Q: What’s the rationale for using the discernment groups at this meeting?
A: The aim of it is, first of all, to have groups where the numbers are not as intimidating as everybody meeting together. It’s been interesting that when we’ve had the opportunity to come to the microphone, there has been a limited number of people because of the time we’ve got. And it has been some of the same people that kept reappearing at the microphone. I think some people, addressing a group as large as the ACC, find that it is difficult and intimidating. It was wanting to find ways in a more informal and relaxed way, where people could contribute to discussions that were going on. The second thing is if you’re going to speak at one of the main sessions, you’ve really got to have what you want to say really sorted in your mind. A lot of people like to contribute to the conversation, but haven’t completely sorted what it is they want to say and therefore, sharing in small discussion groups allows people to be able to say things and build up their positions or understandings if they want as the discussion goes on.

Q: What feedback have you been getting? Do delegates feel that it’s working?
A: We’re getting very positive feedback from people who feel that they can contribute, have been invited to contribute, have an opportunity to get to know a smaller group of people more intimately and be involved in actually molding and creating the resolutions particularly on the Covenant and the Windsor Continuation Group that will actually be placed before the ACC tomorrow (Friday, May 8). We started with the draft resolutions that were laid on the table on Monday and Tuesday, and the discernment groups were asked to explore and discuss those. And so the resolutions that will appear (Friday) will be as a result of the work that the discernment groups have done. There’s a real sense that they are discerning together what the ACC will be asked tomorrow.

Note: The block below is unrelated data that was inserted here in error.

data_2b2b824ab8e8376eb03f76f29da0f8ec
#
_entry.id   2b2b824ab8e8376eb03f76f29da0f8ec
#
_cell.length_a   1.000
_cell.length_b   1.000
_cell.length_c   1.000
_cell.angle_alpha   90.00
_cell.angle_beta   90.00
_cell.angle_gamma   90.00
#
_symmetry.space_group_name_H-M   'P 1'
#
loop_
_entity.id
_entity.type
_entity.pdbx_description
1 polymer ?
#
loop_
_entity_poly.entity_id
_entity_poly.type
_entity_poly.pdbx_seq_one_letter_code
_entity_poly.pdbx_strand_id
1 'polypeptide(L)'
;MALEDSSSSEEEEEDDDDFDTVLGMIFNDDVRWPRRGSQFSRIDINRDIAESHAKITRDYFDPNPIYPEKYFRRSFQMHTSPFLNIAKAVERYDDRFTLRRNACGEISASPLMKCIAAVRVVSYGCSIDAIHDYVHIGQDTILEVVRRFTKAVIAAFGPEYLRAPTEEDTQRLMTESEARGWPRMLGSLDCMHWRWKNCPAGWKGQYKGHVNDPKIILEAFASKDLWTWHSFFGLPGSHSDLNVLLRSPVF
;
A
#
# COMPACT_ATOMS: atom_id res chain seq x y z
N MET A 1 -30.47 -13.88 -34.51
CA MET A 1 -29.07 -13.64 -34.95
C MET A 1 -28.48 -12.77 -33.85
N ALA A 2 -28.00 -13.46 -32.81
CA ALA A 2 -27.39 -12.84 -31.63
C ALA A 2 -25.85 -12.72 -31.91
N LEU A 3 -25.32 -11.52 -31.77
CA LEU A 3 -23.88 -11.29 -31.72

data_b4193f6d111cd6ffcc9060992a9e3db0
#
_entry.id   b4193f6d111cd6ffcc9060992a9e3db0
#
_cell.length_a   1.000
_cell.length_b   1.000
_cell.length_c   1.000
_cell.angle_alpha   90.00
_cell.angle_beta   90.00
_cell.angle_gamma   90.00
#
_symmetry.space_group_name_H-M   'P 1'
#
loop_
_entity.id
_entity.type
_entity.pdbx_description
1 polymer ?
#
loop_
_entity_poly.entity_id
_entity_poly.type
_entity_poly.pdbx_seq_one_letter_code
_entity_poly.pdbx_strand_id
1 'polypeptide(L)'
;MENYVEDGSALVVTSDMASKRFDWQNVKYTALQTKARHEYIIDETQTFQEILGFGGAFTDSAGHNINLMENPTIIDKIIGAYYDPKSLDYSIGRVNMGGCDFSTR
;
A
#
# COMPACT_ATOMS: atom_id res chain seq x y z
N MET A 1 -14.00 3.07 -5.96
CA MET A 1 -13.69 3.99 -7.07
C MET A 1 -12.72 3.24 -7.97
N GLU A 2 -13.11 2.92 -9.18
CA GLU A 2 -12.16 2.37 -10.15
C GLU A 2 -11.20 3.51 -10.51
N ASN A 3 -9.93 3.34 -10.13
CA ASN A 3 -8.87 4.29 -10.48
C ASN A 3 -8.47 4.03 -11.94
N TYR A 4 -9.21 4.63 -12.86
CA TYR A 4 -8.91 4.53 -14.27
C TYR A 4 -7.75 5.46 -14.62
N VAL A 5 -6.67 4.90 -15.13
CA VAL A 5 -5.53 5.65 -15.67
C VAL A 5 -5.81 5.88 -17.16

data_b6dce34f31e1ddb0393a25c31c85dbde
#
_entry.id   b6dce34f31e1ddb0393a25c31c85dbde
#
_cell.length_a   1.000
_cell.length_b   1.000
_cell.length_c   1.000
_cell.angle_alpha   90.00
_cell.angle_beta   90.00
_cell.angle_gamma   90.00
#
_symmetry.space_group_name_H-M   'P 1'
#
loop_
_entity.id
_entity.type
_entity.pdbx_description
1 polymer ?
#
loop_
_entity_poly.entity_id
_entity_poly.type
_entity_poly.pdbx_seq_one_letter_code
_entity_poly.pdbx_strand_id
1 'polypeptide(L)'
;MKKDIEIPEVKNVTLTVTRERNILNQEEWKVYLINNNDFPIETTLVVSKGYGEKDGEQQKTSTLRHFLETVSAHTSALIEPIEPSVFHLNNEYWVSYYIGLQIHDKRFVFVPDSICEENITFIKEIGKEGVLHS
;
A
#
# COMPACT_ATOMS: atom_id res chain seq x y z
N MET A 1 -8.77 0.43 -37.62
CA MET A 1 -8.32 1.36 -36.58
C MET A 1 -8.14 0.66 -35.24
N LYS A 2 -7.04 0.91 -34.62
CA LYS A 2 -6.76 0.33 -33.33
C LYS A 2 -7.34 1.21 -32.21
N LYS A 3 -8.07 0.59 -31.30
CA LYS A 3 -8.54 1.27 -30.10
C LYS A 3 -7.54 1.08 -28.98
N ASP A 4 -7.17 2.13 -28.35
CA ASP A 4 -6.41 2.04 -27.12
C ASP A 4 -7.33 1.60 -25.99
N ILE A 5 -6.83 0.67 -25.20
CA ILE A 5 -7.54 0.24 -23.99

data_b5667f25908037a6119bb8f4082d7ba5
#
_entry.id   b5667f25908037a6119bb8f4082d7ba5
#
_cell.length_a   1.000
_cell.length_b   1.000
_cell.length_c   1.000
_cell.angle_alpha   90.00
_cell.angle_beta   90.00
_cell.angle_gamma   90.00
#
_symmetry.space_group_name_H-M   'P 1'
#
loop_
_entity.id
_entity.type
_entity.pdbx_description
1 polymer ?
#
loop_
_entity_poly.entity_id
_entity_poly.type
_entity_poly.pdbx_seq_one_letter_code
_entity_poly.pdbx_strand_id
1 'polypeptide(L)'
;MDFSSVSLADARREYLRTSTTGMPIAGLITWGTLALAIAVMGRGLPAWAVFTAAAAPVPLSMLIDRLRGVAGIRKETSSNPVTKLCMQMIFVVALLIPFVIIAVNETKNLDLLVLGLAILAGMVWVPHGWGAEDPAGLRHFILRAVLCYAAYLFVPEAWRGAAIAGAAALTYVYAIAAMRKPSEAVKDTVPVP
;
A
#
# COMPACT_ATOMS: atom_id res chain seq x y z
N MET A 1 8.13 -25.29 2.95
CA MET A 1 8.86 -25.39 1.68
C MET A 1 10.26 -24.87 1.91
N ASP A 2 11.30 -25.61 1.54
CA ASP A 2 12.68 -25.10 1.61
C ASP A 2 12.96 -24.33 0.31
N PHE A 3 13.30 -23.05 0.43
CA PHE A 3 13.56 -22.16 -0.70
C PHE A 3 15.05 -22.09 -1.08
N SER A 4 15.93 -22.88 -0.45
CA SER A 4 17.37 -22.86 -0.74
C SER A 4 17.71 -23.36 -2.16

Q: Can you describe the mood in these discussion groups?
A: I haven’t sat in on them. What has been reported back to me is that there has been open discussion, frank discussion, at times fairly painful discussion, in the sense that it’s becoming clear that there are differences of opinion. But there has been an ability to be honest and open in terms of what people want to say. There doesn’t appear to be, at least what’s being reported to me, any kind of sense of people not being able to speak up or say what they want to say.

Q: No one’s refused to participate or walked out?

A: As far as I know, nobody’s walked out. And as far as I know, nobody’s refused to participate. As with any group there are going to be some that would be more talkative than others. Even within the discernment groups quite a bit of discussion has taken place in smaller groupings in three or fours so that everybody has a chance of contributing in one way or another.